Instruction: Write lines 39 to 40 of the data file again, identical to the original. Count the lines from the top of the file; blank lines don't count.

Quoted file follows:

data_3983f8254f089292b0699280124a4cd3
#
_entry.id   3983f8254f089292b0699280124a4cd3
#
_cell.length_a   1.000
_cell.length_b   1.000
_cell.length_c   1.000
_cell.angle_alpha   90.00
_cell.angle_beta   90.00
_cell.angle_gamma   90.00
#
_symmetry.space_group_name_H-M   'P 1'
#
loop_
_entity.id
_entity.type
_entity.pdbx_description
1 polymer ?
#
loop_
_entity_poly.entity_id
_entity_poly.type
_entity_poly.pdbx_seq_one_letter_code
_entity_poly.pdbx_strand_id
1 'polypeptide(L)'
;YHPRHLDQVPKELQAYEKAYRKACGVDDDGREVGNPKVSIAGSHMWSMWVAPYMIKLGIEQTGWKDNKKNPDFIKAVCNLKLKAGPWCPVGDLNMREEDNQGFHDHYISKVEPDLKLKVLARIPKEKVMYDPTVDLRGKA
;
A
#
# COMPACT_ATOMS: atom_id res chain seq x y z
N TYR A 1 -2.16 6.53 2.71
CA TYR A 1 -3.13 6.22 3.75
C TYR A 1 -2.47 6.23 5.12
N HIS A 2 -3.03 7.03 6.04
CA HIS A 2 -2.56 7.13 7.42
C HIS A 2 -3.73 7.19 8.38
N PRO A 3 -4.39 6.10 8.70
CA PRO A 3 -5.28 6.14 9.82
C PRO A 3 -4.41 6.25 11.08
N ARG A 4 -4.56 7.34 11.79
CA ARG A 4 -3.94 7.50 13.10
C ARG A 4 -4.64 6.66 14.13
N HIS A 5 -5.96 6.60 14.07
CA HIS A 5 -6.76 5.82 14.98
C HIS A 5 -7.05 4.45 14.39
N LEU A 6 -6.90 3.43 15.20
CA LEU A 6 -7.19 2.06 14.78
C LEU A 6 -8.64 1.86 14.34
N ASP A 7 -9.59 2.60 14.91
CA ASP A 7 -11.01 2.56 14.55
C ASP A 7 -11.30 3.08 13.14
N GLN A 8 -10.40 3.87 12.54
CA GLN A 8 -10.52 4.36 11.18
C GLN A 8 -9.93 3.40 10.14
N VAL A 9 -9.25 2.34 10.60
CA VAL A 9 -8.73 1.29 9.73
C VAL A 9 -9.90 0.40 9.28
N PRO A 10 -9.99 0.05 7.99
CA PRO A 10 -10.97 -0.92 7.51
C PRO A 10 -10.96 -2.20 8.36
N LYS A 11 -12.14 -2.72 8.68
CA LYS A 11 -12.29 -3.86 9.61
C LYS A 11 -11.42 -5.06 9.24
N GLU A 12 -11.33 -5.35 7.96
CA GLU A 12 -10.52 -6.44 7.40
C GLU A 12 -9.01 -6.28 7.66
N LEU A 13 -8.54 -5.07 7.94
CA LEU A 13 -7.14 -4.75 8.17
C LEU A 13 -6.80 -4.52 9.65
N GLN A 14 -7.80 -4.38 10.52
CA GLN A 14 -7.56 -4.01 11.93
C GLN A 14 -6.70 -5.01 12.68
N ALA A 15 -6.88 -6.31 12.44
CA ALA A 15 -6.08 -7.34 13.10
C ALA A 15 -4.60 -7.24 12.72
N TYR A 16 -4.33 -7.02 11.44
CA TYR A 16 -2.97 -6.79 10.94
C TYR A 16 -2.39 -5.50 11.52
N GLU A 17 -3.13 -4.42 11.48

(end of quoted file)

C PRO A 3 -4.41 6.25 11.08
N ARG A 4 -4.56 7.34 11.79